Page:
Maximalist Fashion Is Having a Moment at NYC Museums
The monotony of minimalism is over – or so claims a duo of current fashion exhibitions in NYC. The Metropolitan Museum grapples with camp subculture, while the Museum at FIT traces style’s perpetual swerve from understated to exuberant, and back again.
These shows reflect the fashion industry’s current interest in irreverent glamour – a trend we analyse in Luxury Fashion’s Open-Source Thinking. In Camp: Notes on Fashion at the Met, this glamour is manifested in the exhibit’s unabashedly theatrical approach. Loosely structured around the 1964 essay Notes on Camp by American intellectual Susan Sontag, it moves from an exploration of the genesis of camp, to a dramatic display of contemporary, over-the-top garments.
While the Met presents an exaggerated interpretation of one maximalist subculture, Minimalism/Maximalism at the Museum at FIT proves that flamboyant garments stand up to academic scrutiny. Starting with the 18th century, it traces how tastes have pivoted from over-the-top to subdued and back again. Through this continuous juxtaposition, the show cautions against definitive style statements.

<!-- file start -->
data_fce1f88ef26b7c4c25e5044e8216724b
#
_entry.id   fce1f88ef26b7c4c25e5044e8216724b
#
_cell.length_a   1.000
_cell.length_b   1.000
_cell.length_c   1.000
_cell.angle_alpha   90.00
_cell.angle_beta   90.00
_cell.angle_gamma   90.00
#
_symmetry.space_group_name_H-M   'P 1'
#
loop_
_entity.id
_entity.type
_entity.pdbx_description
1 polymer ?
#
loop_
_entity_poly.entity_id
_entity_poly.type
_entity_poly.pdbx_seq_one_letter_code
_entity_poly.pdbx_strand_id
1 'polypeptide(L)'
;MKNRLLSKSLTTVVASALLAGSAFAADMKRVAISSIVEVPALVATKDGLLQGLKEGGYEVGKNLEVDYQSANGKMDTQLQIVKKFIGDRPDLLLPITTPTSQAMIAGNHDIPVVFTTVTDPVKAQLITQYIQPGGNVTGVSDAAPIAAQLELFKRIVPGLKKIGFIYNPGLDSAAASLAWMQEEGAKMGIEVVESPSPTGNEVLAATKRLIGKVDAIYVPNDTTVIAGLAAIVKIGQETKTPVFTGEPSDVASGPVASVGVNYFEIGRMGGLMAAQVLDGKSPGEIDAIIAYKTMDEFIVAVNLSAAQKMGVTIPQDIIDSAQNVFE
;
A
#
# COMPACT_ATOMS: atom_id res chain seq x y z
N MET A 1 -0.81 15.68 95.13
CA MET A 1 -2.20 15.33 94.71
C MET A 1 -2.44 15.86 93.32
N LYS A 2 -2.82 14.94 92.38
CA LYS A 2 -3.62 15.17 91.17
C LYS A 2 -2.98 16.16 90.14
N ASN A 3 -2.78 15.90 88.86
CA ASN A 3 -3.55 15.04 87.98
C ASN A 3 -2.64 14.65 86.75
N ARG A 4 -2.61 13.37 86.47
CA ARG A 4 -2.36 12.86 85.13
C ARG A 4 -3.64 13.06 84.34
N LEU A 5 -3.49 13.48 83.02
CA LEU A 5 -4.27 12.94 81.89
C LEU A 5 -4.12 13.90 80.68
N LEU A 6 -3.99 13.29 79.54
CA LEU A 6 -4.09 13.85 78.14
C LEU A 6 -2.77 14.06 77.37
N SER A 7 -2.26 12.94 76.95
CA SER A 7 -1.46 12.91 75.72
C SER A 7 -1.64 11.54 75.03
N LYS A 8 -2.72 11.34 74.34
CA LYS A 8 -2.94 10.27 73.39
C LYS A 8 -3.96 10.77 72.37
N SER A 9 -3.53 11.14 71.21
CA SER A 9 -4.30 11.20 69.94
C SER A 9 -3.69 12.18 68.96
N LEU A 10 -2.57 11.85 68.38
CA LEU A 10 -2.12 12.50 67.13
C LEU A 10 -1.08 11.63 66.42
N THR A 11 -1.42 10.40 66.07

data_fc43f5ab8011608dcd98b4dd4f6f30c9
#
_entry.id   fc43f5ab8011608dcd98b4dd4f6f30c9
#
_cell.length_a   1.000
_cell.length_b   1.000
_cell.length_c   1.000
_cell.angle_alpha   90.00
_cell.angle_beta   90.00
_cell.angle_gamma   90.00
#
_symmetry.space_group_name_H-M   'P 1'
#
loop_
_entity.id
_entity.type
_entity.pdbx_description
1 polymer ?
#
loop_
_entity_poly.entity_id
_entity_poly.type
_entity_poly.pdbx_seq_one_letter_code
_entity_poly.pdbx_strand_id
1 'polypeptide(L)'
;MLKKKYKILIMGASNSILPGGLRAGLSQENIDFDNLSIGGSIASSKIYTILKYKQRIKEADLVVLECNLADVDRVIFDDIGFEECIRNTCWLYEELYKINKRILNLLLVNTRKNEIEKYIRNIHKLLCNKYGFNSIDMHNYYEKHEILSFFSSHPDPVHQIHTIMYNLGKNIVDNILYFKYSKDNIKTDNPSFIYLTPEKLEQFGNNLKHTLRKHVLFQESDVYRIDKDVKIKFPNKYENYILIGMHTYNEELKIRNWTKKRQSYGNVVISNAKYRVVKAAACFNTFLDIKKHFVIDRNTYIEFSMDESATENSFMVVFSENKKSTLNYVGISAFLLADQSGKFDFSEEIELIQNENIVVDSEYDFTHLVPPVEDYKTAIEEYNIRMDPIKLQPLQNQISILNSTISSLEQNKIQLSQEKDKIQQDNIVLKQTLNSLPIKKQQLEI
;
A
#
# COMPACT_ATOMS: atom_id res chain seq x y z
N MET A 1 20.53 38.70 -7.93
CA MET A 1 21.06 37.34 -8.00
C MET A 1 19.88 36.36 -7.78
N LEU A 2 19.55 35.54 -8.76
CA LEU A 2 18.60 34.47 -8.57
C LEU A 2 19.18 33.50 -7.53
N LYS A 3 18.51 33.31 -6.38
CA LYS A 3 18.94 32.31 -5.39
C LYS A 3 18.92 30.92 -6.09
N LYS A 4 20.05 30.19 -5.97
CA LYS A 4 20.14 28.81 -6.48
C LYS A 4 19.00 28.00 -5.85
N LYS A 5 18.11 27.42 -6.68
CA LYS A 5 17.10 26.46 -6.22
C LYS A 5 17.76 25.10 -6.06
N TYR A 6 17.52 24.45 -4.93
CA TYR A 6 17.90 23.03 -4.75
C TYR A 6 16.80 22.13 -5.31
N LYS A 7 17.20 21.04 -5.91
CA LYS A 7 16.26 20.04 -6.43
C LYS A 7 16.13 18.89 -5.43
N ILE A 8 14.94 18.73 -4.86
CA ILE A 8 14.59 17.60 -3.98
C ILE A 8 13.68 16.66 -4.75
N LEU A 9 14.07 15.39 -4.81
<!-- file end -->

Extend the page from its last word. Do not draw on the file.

In contemporary fashion, the tension between minimalist and maximalist styles has become integrated into cohesive statements. The multilayered, monotonal outfits we highlight in Street Style 2019: Part One underline how contemporary consumers merge these two statements.
It’s not just fashion demonstrating this malleable approach to maximalist tendencies. The upcoming Less Is a Bore at Boston’s Institute of Contemporary Art showcases designers and artists who’ve pushed back against minimalism – a trend underlined in our S/S 20 Materials FocusLand of Plenty.